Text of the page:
Louisiana attorney general takes governor to court to block COVID vaccine school mandate
Republican Louisiana Attorney General Jeff Landry and a Bossier City lawmaker have filed a lawsuit seeking to stop Democratic Gov. John Bel Edwards from adding the COVID-19 vaccines to the required list of school shots.
Landry and Republican state Rep. Raymond Crews filed the lawsuit in Baton Rouge's 19th Judicial District Court.
Edwards overturned a House committee's bipartisan vote last week that would have kept the Louisiana Department of Health from adding the COVID-19 vaccine to the list of required shots beginning next school year.
The attorney general and Crews assert the laws on the books giving Edwards that authority are unconstitutional. Lawmakers have no mechanism to reverse Edwards' decision unless they take him to court.
“The Louisiana Constitution grants the governor the power only to enforce the law, not to make it," the lawsuit reads. “The Legislature cannot delegate its authority to the governor with no clawback or legislative oversight."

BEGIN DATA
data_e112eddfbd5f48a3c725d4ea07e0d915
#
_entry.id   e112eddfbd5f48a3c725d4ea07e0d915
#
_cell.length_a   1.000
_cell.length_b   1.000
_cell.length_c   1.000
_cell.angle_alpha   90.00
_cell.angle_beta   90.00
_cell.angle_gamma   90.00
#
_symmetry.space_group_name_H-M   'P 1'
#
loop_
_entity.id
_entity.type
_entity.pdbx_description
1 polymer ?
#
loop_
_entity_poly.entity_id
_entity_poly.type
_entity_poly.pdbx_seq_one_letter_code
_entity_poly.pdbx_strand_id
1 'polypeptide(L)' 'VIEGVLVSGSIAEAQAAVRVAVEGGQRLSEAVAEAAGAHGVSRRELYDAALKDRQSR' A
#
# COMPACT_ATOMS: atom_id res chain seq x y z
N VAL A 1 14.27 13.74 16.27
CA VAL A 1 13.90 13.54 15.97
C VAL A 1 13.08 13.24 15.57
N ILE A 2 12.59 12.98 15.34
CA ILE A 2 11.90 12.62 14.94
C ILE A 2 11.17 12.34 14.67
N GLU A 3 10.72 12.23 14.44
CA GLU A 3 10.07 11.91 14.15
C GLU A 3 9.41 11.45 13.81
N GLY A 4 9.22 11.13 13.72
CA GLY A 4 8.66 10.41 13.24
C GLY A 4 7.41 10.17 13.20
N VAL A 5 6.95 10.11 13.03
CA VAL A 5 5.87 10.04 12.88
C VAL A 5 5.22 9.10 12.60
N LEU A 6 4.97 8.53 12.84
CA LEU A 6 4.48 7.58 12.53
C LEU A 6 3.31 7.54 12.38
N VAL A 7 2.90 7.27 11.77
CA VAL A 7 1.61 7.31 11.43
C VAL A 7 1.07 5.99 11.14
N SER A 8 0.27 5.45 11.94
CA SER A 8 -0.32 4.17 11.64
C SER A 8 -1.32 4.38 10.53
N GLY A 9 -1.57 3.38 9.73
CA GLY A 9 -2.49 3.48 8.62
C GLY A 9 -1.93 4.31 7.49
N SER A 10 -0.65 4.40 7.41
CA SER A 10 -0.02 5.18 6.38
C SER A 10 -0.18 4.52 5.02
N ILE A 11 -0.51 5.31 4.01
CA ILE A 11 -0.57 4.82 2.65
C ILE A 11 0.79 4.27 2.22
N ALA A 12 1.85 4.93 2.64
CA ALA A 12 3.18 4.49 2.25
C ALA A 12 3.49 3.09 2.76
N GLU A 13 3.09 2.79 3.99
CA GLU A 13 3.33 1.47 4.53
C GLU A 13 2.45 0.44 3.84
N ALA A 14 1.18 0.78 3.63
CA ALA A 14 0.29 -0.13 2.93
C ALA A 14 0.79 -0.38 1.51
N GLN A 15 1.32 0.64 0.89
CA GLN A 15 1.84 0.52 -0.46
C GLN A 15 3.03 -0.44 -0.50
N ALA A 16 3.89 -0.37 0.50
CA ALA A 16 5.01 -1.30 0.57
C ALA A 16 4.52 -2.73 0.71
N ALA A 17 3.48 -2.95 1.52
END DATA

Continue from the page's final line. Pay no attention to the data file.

But Edwards' office said the governor is on firm legal ground and Edwards said Wednesday it was "an easy call" to add the vaccine for schoolchildren.
Louisiana and California are the only two states to mandate the vaccine for school children, according to testimony in last week's Louisiana Health and Welfare Committee hearing.
Though Edwards' action adds COVID vaccines to the required list beginning next school year, parents can opt out by signing and submitting a form to their schools as they can for other required immunizations like polio and measles.
Edwards said his decision "will save lives and will help Louisiana to emerge from this pandemic."
The addition of the COVID-19 vaccine to required school shots which would currently only cover students 16 and older but would expand as the vaccines get the highest level of approval from the U.S. Food and Drug Association.
Greg Hilburn covers Louisiana politics for the USA Today Network. Follow him on Twitter @GregHilburn1.